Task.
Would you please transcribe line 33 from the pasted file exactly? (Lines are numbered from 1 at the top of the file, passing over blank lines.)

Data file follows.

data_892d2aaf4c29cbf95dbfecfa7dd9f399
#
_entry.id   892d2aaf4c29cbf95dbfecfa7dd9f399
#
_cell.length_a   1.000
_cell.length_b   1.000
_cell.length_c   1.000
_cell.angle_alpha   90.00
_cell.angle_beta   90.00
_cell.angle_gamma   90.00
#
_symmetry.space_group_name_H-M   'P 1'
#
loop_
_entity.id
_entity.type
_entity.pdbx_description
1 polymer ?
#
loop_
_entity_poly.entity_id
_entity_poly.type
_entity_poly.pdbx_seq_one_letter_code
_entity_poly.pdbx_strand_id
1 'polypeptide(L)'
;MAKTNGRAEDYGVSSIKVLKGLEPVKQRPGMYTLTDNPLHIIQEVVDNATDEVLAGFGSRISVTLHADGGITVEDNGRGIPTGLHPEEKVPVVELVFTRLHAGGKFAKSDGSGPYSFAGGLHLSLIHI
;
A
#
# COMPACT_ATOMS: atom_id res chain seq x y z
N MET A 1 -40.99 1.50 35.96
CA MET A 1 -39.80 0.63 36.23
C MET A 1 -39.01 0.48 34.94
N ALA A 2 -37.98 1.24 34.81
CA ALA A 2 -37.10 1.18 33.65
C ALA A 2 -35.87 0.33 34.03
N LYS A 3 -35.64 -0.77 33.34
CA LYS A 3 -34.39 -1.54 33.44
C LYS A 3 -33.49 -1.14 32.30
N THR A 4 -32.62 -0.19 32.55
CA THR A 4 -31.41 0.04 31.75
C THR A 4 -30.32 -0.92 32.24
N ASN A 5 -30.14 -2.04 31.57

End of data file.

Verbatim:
C MET A 1 -39.01 0.48 34.94